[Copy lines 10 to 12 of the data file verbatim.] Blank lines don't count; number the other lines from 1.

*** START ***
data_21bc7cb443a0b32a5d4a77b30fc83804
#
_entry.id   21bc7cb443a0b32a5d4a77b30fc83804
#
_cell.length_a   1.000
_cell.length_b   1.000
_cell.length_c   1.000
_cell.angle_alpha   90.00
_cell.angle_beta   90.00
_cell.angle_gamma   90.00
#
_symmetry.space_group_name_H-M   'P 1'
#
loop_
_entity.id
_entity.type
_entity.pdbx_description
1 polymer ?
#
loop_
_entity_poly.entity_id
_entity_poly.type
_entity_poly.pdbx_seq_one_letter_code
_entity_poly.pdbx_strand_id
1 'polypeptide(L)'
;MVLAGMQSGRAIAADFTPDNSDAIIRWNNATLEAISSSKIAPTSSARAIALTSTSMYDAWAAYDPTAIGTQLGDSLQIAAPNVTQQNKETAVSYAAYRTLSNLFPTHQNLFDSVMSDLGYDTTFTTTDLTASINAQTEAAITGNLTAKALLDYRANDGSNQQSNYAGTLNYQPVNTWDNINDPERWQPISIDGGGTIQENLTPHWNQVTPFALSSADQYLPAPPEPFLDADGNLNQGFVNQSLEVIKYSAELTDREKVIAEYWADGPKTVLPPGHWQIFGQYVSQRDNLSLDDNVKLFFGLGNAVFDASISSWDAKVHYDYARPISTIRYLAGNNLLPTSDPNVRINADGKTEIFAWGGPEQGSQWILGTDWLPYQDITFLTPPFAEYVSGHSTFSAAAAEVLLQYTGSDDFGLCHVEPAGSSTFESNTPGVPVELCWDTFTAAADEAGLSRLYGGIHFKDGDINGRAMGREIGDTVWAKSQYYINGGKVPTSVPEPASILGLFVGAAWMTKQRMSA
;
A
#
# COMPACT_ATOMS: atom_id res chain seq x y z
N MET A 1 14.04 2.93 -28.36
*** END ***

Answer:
_cell.angle_gamma   90.00
#
_symmetry.space_group_name_H-M   'P 1'